I spent the first half of today feeling discouraged, and the second half of today feeling like my writing is so terrible that I shouldn’t waste my time trying to get published. In other words, I had my normal response to a partial-manuscript rejection.
By this evening, I had straightened around to deciding that I should at least consider an idea proposed by the agent that would, in her opinion, increase my likelihood of securing representation:
Switch it from YA to MG.
This agent is not the first to suggest that Jim and Jack has a Middle Grade feel to it. Two of my critique partners also mentioned this, but I have stayed true to my original vision of the novel being for gifted eighth-grade boys (as well as a grade or two in both directions).
1. Boys mature at a significantly slower rate than girls during those tween/lower teen years.
2. Boys are generally not as emotionally complex as girls (read The Male Brain, by Louann Brizendine, MD, if you disagree with this. If you are still doubt, go make friends with a 12-15 year old boy.)
3. Gifted kids of both sexes are known for their asynchronous development, in that their emotional maturity frequently lags behind their intellectual prowess.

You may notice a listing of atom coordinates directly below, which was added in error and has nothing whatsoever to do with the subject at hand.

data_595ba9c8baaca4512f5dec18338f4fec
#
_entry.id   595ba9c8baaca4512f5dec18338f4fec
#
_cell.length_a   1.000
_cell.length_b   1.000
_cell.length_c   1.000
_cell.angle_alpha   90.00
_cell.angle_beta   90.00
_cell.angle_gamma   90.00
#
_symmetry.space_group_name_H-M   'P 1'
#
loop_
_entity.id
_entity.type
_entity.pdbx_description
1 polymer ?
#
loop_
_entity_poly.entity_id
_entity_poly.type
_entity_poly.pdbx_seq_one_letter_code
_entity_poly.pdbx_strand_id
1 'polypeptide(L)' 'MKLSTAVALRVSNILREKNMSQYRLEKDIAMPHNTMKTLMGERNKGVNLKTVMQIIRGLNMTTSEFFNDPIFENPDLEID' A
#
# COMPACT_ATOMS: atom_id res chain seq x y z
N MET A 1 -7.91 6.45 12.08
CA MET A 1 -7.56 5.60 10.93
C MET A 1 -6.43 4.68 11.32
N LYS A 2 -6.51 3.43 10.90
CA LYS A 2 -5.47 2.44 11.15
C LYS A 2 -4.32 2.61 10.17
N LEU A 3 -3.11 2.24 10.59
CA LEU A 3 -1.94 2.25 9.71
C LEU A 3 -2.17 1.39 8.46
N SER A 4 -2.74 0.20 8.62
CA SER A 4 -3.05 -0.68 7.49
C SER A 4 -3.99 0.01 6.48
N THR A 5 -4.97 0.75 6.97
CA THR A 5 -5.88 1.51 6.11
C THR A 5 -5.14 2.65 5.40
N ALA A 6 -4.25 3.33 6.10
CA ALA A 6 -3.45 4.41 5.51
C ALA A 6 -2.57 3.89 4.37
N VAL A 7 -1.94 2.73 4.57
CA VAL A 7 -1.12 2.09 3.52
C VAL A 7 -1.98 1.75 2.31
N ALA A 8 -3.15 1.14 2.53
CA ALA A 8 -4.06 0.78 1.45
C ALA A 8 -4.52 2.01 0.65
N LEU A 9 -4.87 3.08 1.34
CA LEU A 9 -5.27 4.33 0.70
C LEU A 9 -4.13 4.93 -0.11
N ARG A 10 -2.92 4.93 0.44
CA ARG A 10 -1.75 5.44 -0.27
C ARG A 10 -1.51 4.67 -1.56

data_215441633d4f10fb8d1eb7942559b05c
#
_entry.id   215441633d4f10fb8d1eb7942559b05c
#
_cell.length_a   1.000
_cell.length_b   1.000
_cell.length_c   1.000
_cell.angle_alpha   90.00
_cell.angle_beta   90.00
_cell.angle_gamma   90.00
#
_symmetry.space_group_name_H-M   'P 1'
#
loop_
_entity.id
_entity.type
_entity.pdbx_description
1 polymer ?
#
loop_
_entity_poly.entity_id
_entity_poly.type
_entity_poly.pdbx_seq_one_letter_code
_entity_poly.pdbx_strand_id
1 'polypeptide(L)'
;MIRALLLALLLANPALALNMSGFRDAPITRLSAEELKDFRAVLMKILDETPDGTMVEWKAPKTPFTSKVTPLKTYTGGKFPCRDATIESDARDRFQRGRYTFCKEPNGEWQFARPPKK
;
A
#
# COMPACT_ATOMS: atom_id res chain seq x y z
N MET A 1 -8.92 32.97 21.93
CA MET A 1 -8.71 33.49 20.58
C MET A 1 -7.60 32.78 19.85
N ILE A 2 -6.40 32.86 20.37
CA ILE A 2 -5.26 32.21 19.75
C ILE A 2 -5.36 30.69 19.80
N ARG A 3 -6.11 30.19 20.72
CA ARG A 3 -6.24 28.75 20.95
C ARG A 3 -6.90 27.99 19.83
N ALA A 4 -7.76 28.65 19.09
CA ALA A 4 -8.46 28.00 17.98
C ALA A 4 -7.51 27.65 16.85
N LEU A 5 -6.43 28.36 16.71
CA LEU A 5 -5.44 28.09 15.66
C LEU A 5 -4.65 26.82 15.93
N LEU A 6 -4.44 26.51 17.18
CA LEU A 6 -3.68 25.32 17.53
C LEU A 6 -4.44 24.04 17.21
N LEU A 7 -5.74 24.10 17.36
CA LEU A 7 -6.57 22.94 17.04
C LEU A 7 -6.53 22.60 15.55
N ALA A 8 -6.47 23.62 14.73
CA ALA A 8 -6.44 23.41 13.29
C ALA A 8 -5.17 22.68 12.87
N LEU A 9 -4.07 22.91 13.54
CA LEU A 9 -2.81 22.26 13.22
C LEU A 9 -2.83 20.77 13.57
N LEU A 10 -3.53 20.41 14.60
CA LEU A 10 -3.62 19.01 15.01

4. 1929 (in which half of Jim and Jack is set) was a simpler time in many ways. Even though adolescents typically had more responsibilities at a younger age, frequently getting married right out of high school, there was a naiveté that doesn’t exist today. Society as a whole was more focused on developing character rather than on “being cool,” and I want that lack of sophistication to be reflected in my 1929 characters.
5. Just to make sure I was right, I had my manuscript test driven by ten 12-to 16-year-old gifted boys (nine of whom did not know me) before I started querying. On response sheets, in answer to the question, “Do you think you were the right age to read this novel? Why, or why not? What age would you think IS the right age?” every one of them thought that theirs was exactly the right age, for various reasons. Which says to me that it is right on target.
I am willing to consider the change, though. Clinging to my rationale won’t bring Jim and Jack any closer to publication. As the litmus test, I have recruited my reluctant-reader middle grade son to read it. If he likes it, I will pitch it differently and see what happens.
They say that you know you’re getting closer when you start to get personalized rejections. We’ll see.